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1 Year After Charlottesville Violence, UVA's Hiring of Former Trump Aide Marc Short Sparks Outrage

07-20-2018

WASHINGTON – Professors, alumni and others at the University of Virginia are speaking out against the school's decision to hire one of President Donald Trump's former top aides as the one-year anniversary of the violence in Charlottesville approaches.   
 
An online petition blasts UVA's hiring of Marc Short, Trump's former director of legislative affairs, saying  "The university should not serve as a waystation for high-level members of an administration that has directly harmed our community." 
 
"As we approach the first anniversary of the white nationalist violence against this university, this town and our friends, neighbors, students faculty and staff — all of whom are represented among the injured — it is unconscionable that we would add to our university a person who served in a high-level position for the administration that first empowered, then defended, those white nationalists," the petition continues. 
 
Violence erupted in Charlottesville last August when a group of white nationalists held a rally there. Clashes between the white nationalists and counter-protesters left dozens of people hurt and one woman dead. 
 
Trump famously blamed "both sides."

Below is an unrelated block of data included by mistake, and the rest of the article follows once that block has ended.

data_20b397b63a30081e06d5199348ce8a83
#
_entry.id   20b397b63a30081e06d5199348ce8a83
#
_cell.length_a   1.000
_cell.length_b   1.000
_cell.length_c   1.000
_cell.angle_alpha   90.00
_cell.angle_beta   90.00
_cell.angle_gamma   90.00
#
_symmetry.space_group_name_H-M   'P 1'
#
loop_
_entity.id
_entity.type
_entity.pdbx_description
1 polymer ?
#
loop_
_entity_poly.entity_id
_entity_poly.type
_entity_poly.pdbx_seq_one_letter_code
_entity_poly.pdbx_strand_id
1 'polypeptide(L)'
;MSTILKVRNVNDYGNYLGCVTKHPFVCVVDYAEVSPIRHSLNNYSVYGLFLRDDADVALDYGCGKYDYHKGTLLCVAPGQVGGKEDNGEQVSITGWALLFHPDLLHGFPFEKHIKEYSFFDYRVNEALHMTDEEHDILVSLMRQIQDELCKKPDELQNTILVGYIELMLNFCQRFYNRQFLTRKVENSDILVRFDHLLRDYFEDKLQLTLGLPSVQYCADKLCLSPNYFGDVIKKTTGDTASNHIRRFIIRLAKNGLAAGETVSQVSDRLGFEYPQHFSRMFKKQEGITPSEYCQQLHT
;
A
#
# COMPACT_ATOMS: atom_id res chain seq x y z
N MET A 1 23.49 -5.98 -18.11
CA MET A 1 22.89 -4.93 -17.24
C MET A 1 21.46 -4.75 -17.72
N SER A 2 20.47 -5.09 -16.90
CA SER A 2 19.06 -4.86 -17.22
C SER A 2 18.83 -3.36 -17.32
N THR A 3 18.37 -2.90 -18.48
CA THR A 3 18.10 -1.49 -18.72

Short is expected to begin teaching at UVA's business school in August where he earned an MBA. He'll also serve as a senior fellow at the school's Miller Center, which focuses on presidential history and public policy. 
 
The center includes officials from both Republican and Democratic administrations, and on Thursday, a spokesman for the center stressed its commitment to a non-partisan study of the presidency. 
 
The center's director and CEO, William Antholis, also defended Short's hiring.

"Marc is widely respected in both parties. We had the privilege of getting to know Marc through the presidential transition and the Trump administration's first year, and have been impressed by his professionalism, effectiveness, and collegiality," Antholis said in a statement. 
 
Short, a born-again evangelical, was a long-time Mike Pence aide before joining the Trump administration. As the director of legislative affairs, he served as the main liaison between the White House and Capitol Hill and was a frequent Trump spokesman on television.

He told Politico he is "sympathetic to the pain in the community." 
 
"I think we could have done a better job expressing sympathy for the victims and outrage at those who perpetrated this evil," Short said. 
 
He also told Politico he hopes UVA will continue to encourage diversity of opinion. 
 
"I think that there is, as well, a cherished tradition at Thomas Jefferson's university, hopefully, of welcoming diversity of opinion," he said. "I hope that the message isn't that anyone who worked in the administration can't work at a university." 
 
In addition to joining UVA, Short plans to take a position at Guidepost Strategies consulting firm.

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